Food Art, Tofu Doughnuts and Octopus Kimchi Pancake: Japan and Seoul, South Korea

Before we flew off to Japan and Seoul, South Korea, I only had one Japanese cookbook which I haven’t even cooked anything from it.  My tasting experience has been based on eating in restaurants in Canada –primarily Toronto, Vancouver and Calgary. And I don’t even eat out as often as others, for dinner.

Side street away from main tourist street in Gion historic district, Kyoto, Japan 2018. Photo by J.Chong
Fresh wasabi root. Tsukiji Fish Market, Tokyo 2018. Photo by J.Chong

After Internet surfing, I resigned to the thought  we wouldn’t even recognize wonderful restaurants because streets and many establishment names would not be in English.

I was right.  In my recent blog post on sampling machta tea and desserts, we nearly missed a heritage Tokyo teahouse because yes, we didn’t even recognize its frontage, as a teahouse.

Different lightly stir-fried rice varieties of choice for lunch or supper bento box meals on the run. Tokyo train station hub 2018. Photo by J.Chong
Intensive use of land for small farms and gardens. Taken during bullet train ride from Kyoto to Nara, Japan 2018. Photo by J.Chong.

So just loosen up your tastebud expectations and be armed with a vague idea of country’s key dishes, gastronomic curiosity and have table manners like locals.

Japanese Food Aesthetic: Visual Orchestration
Even a shopping mall restaurant meal in Tokyo and Kyoto, was served in neat visual little dishes and trays with small artful food details. A shiso leaf gracing a few cut veggie pieces or daikon cut-out by a some cooked meat.  This is what it was like, even if the meal tasted half lousy.

Dinner at Nishiki Market. Kyoto, Japan 2018. Photo by J.Chong.  Actually just right amount of food. Not too much.
BBQ eel and tempura meat. Nishiki Market, Kyoto 2018. Photo by J.Chong

It was lovely, though it’s a lot of little dishes for kitchen staff or to throw into the dishwasher. (Same can be said of Korean cuisine with the banchan — its famed side marinated condiments for each meal.)

Yes, we went to two different sushi and sashimi restaurants in Japan for ultra fresh stuff where it was made in front of you.  First place was in Tokyo, at the famed Tsukiji Fish Market one of the world’s largest and busiest seafood auctions.

Seafood packing carts chugging across intersection a block away from Tsukiji Fish Market. Tokyo 2018. Photo by J.Chong
Having miso soup with very fresh sashimi and sushi at small restaurant. Tsukiji Fish Market, Tokyo 2018. Photo by J.Chong.
Small shrine by Tsujiki Fish Market. Tokyo 2018. Photo by J.Chong

By coincidence, I sat beside  Chinese ex-Calgarian, who now lives and works in Hong Kong.  I had ultra fresh sashimi –my shrimp was grey, not pink-cooked.  It was delicious.  Until we got to Tsijuki, we had no idea there was also a small temple. There was a tiny garden war memorial dedicated to Japanese war dead who fought in China.  The latter is still highly sensitive to other visiting Asians.

Packs of freshly hulled sea urchin. Tsukiji Fish Market, Tokyo 2018. Photo by J.Chong

In Kyoto, at a recommended family-run restaurant just 2 blocks from our hotel, we learned the son spent a year cooking in Toronto.  He knew enough English to welcome and help patrons, along with his busy, beaming mother and father. In addition to sushi and sashimi, I had chawanmushi, Japanese version of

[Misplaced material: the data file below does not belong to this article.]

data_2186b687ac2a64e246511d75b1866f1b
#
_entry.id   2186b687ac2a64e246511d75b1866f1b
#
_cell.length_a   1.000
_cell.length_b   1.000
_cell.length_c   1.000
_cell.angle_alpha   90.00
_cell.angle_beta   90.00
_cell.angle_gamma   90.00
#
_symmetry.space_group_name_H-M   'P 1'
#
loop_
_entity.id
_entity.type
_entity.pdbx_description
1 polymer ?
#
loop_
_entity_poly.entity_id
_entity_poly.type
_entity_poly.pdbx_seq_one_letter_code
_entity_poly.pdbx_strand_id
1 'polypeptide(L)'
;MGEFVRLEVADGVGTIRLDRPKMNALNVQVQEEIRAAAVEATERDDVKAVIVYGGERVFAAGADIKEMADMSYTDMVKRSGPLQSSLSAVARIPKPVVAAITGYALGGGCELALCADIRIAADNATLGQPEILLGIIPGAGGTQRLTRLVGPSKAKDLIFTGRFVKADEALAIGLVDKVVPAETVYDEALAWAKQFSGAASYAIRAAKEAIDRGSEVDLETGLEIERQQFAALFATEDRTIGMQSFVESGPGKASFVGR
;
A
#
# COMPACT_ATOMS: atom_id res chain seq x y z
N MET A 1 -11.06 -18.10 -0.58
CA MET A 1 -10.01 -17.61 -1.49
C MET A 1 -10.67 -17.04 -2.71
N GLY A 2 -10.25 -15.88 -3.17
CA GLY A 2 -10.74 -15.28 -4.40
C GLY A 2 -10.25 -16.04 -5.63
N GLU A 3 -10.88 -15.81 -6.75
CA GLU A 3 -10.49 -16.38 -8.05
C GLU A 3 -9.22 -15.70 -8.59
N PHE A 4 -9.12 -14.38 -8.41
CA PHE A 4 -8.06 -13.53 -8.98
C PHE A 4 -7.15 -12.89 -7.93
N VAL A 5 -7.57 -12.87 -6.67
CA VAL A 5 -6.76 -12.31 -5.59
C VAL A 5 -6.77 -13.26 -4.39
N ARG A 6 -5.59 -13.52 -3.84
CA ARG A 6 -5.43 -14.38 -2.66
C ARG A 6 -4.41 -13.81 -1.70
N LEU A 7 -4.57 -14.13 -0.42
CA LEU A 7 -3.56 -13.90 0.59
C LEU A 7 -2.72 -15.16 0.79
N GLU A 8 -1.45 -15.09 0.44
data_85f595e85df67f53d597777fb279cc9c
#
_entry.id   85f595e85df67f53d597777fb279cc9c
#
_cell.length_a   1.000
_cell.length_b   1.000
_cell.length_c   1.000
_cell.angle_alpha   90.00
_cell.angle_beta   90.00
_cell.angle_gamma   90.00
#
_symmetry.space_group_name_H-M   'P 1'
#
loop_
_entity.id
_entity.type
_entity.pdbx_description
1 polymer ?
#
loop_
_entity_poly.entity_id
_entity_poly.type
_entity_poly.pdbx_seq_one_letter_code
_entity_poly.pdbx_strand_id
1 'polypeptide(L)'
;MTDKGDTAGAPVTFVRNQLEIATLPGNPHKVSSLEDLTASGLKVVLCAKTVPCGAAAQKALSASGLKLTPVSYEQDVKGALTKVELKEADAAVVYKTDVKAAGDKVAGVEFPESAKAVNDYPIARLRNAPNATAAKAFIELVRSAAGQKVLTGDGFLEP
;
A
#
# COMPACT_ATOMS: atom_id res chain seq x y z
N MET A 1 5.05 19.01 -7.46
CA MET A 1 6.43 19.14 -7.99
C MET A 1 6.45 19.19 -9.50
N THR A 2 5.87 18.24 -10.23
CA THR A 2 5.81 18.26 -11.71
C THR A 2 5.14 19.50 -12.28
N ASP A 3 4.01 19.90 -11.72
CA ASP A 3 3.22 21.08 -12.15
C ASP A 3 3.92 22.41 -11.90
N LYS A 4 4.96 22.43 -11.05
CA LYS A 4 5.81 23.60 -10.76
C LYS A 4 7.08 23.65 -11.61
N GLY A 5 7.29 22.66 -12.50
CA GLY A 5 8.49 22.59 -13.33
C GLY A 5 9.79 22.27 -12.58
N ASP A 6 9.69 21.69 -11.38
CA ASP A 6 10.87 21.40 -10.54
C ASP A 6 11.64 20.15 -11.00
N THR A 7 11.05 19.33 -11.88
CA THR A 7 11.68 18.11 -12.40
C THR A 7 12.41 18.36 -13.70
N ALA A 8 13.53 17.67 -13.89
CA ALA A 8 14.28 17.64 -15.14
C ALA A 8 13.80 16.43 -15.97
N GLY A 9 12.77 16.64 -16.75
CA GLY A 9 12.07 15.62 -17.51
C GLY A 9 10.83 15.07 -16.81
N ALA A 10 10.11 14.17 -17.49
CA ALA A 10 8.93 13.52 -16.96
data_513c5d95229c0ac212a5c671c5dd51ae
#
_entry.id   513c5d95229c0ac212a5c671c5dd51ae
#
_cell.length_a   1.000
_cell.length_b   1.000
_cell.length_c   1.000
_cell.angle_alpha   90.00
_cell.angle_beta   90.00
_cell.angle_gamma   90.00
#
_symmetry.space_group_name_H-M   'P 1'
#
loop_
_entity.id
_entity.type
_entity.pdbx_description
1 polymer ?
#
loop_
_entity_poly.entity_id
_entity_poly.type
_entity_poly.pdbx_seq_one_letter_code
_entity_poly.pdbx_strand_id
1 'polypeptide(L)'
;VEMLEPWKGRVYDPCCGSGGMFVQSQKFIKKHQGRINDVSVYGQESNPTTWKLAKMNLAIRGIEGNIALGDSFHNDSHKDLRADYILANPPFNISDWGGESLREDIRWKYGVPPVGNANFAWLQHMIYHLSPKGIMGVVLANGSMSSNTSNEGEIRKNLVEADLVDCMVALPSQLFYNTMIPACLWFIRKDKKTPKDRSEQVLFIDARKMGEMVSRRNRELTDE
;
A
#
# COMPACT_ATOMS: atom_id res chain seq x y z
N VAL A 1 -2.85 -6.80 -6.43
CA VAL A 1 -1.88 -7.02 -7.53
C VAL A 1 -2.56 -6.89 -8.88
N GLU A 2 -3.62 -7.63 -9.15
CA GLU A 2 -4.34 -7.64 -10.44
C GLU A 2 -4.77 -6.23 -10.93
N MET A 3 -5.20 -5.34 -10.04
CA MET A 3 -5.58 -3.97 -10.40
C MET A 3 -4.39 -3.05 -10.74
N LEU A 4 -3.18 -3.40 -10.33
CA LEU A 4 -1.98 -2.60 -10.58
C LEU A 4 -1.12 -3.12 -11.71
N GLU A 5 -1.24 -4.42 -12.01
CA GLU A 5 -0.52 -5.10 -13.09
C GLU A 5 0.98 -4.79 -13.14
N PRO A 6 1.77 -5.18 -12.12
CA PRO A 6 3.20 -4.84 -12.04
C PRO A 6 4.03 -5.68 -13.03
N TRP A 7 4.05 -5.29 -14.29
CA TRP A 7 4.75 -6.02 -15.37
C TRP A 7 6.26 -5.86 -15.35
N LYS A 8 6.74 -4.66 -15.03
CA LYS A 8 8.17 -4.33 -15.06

Chawanmushi, Japanese savoury steamed egg custard, strained with mushroom and festooned with herbal flower. Kyoto, Japan 2018. Photo by J.Chong

savoury steamed egg custard.  The egg dish was artfully graced with an herb  like-flower on the surface.  This dish is seldom served in Japanese North American restaurants.  Unlike my mother and now what I cook at home, an eggy meat lumpy dish (but still delicious). To me it was an elegant, yet homey dish.

Dinner at one of many restaurants in downtown Tokyo Station, main train hub and shopping mall. 2018

Craving For Heaps of Veggies
Several times in Japan, I saw food dishes from afar and wondered if it was veggies I was craving.  The problem with most of our meals in Japan, the amount of veggies was actually small.  When I walked closer to the photos, it was actually advertising for a Chinese restaurant.  This happened to me several times, while in Japan.  Darn.  I vowed not have Chinese food while in Japan and South Korea.    I stuck to this credo without much difficulty –even if meant less veggies.

Handmade buckwheat noodles in shoyu soup (soy sauce) with light tempura veggies. Tokyo 2018.. PHoto by J. Chong. TEmpura leaf is shiso.

Most likely there are areas of Japan where there’s lots of veggies served in a meal, we just didn’t encounter it.  Suddenly I  realized perhaps Chinese cuisine does offer diverse, centuries-old choices of large amounts of veggie creativity and in so many different contrasting  dish flavours.

Hanging Out In All-Male Ramen Shop and Avoiding Smoking Rooms
During my first evening in Japan, we strolled down a side street about 4 blocks away from our hotel in Tokyo’s business district.  The  street was full of restaurants and some bars, heavily patronized  by Japanese men socializing after work from their offices. If there were other Asian men, for sure they would have to understand Japanese.  The cliques we saw, seemed tight and closed to outsiders.

All-male patron ramen restaurant for our delicious chicken ramen soup dinner. Several blocks from Tokyo train station hub. 2018. Photo by J.Chong
Flavourful chicken ramen soup garnished with an egg, wood ear fungus (easily found in North American Asian stores) and onions. Tokyo 2018. Photo by J.Chong